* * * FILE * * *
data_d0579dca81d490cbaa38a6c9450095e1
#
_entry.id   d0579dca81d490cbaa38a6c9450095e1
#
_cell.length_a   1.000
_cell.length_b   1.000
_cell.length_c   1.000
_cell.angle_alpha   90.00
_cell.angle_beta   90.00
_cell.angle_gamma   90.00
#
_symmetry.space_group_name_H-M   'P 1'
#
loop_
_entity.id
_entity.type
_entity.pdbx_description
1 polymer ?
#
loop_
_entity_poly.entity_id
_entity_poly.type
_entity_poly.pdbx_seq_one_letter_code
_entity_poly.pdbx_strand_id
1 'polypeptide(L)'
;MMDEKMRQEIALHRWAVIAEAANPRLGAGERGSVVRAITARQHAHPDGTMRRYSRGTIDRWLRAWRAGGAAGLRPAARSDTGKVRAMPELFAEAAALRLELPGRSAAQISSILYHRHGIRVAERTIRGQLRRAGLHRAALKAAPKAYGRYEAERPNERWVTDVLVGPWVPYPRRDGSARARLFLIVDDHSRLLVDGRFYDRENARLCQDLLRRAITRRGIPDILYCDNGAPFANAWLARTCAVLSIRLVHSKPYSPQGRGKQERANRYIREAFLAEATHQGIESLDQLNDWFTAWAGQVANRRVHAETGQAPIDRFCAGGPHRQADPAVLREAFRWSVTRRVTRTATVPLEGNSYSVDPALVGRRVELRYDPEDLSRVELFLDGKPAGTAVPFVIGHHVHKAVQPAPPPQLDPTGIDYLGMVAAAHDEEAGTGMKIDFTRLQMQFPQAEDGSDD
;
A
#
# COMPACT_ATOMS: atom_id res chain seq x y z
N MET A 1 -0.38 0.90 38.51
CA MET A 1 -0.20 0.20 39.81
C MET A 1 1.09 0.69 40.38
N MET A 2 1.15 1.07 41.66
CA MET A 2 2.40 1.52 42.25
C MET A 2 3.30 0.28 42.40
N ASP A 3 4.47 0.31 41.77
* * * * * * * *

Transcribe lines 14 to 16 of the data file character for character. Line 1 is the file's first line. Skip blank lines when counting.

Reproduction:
loop_
_entity.id
_entity.type